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And it added new restrictions or additional vetting of four new countries found not to be in compliant with USA vetting procedures - Chad, Iraq, North Korea and Venezuela.

President Donald Trump signed a proclamation on Sunday laying out travel restrictions for eight countries, including five that were subject to the previous travel ban, marking the latest chapter in the administration's efforts to limit entry to the US for certain foreign nationals.

The high court struck a compromise in June, when it let part of the travel ban take effect. It's a result of a review after Trump's original travel ban was challeneged in the USA court.

"North Korea does not cooperate with the United States government in any respect and fails to satisfy all information-sharing requirements", the statement said.

Trump has also blocked the issuance of all visas from North Korea and Syria, while for Iran, almost all visas were blocked except those for students and exchange visitors.

President Donald Trump is expected to announce new restrictions on travel to the United States as his ban on visitors from six Muslim-majority countries expires on Sunday, 90 days after it went into effect. Restrictions may be removed from countries if they meet a new set of minimum standards, according to the New York Times. "President Trump's original sin of targeting Muslims can not be cured by throwing other countries onto his enemies list".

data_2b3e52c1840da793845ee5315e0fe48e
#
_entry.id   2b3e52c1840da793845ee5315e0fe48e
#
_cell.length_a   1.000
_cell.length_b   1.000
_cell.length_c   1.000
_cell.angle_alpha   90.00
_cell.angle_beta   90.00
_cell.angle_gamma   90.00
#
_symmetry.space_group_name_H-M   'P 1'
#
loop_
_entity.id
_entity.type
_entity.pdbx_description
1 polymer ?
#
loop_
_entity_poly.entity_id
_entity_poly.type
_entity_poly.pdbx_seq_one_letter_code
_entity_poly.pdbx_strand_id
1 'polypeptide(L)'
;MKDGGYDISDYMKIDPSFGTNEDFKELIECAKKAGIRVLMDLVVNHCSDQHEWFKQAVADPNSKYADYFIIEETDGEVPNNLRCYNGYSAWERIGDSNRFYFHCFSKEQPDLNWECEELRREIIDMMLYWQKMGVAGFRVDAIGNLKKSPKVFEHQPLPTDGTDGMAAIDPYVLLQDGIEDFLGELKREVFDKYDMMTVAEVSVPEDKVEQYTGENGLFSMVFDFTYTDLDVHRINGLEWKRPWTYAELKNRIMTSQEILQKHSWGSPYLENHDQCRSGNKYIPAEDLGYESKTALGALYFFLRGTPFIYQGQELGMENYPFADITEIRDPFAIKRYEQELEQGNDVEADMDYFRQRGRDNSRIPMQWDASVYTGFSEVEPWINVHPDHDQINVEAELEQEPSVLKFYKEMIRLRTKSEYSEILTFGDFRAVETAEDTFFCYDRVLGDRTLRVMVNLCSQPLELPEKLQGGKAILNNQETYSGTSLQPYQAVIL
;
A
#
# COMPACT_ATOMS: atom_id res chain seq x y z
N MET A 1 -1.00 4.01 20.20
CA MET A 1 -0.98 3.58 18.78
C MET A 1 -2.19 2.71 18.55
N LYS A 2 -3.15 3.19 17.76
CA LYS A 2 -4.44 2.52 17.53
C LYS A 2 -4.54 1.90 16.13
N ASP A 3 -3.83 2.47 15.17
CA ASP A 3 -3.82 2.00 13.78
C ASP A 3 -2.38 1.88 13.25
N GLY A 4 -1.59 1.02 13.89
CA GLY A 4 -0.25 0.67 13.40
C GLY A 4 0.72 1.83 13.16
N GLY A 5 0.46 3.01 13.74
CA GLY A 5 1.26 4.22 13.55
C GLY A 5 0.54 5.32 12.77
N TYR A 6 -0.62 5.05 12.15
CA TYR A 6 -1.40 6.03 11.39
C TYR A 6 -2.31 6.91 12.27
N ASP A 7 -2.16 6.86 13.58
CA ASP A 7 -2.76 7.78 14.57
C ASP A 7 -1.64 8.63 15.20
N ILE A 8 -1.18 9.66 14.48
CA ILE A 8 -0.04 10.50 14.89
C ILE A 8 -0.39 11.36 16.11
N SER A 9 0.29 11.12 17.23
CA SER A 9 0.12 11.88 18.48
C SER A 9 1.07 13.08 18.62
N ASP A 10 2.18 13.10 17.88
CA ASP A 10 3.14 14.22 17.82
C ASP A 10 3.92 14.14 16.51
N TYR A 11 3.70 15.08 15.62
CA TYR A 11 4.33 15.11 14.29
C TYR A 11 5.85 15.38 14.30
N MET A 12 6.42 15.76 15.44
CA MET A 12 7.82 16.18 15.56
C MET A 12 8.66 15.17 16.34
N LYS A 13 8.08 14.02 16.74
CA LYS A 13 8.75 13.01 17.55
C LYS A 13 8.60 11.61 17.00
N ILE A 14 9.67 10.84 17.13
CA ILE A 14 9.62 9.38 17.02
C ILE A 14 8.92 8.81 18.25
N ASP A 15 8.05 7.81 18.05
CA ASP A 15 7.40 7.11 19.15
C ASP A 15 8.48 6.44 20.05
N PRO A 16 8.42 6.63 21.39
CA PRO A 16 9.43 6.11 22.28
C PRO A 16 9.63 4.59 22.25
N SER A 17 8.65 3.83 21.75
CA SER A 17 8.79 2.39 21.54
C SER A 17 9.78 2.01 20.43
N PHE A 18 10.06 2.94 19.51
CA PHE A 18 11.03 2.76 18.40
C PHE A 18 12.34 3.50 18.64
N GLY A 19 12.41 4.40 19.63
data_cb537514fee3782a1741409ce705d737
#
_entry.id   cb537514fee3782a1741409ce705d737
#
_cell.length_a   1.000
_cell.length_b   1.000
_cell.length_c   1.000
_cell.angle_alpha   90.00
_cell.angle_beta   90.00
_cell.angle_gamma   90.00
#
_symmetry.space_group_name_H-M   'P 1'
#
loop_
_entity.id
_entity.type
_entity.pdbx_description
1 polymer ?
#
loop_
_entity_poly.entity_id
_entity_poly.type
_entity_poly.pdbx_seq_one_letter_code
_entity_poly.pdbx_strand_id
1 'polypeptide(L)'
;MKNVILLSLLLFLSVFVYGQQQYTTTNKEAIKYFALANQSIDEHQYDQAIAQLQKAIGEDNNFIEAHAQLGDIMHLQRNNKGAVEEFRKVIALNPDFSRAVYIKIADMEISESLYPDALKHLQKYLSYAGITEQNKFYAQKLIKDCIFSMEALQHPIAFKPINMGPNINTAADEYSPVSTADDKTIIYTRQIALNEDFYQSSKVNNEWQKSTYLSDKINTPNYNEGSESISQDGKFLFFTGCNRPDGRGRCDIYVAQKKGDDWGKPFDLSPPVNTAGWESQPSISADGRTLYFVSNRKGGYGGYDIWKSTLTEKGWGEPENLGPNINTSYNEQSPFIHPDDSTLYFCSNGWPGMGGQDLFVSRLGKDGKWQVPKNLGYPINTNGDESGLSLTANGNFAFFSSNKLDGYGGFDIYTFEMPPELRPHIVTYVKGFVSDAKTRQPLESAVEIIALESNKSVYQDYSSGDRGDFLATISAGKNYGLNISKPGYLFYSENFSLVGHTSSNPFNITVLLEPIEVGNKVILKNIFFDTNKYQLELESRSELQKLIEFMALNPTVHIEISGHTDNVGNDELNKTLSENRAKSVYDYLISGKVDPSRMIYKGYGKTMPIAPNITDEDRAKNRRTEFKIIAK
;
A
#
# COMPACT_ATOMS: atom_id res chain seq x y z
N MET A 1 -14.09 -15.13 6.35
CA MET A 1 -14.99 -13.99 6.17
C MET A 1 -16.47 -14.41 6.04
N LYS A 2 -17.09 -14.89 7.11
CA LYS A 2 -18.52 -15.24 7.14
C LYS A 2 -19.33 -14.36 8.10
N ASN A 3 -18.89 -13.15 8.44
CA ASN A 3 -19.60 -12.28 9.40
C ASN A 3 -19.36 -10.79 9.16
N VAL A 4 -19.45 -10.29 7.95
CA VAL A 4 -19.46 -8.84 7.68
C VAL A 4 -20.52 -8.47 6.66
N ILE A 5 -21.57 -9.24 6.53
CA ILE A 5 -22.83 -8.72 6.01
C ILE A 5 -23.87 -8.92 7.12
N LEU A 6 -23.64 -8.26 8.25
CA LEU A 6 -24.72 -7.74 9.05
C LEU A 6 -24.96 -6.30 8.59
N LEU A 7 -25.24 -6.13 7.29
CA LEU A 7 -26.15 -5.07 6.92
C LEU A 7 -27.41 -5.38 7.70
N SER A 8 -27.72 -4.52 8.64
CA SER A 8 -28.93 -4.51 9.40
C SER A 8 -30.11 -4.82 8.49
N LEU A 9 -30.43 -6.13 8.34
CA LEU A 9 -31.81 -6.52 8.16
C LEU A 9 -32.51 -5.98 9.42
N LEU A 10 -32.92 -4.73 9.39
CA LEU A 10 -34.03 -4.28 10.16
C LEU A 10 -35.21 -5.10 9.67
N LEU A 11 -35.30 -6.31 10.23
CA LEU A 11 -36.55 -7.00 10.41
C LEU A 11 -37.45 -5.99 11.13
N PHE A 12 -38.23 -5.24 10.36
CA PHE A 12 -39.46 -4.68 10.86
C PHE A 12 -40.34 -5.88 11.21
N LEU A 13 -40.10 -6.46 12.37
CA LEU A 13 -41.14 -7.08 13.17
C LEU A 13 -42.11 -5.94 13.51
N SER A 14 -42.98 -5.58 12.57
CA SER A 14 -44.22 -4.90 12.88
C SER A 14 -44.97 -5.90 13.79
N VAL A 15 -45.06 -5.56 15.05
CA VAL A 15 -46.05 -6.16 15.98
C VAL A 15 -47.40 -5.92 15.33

The Trump administration on Sunday night asked the high court to considering hearing new briefing on the case before the oral argument to address "the effects of the proclamation on the issues now pending before the court in these cases". Administration officials said the new ban is based on a review of which countries are complying with U.S requests for information on which visitors pose potential terrorist threats.

And the inclusion of North Korea and Venezuela appears to be mostly symbolic.

Last week, Trump hinted he was prepared to extend and expand the ban. The decision cited Trump's campaign statements in concluding that the order was motivated by anti-Muslim bias.

The Supreme Court will hear arguments on October 10 on whether the current ban discriminates against Muslims in violation of the U.S. Constitution, as lower courts previously ruled.

Critics have accused the Republican president of discriminating against Muslims in violation of constitutional guarantees of religious liberty and equal protection under the law, breaking existing US immigration law and stoking religious hatred.

Trump's administration has said the ban is critical to national security, while opponents have argued it violates the U.S. Constitution's religious protections. The case now rests in the hands of the Supreme Court.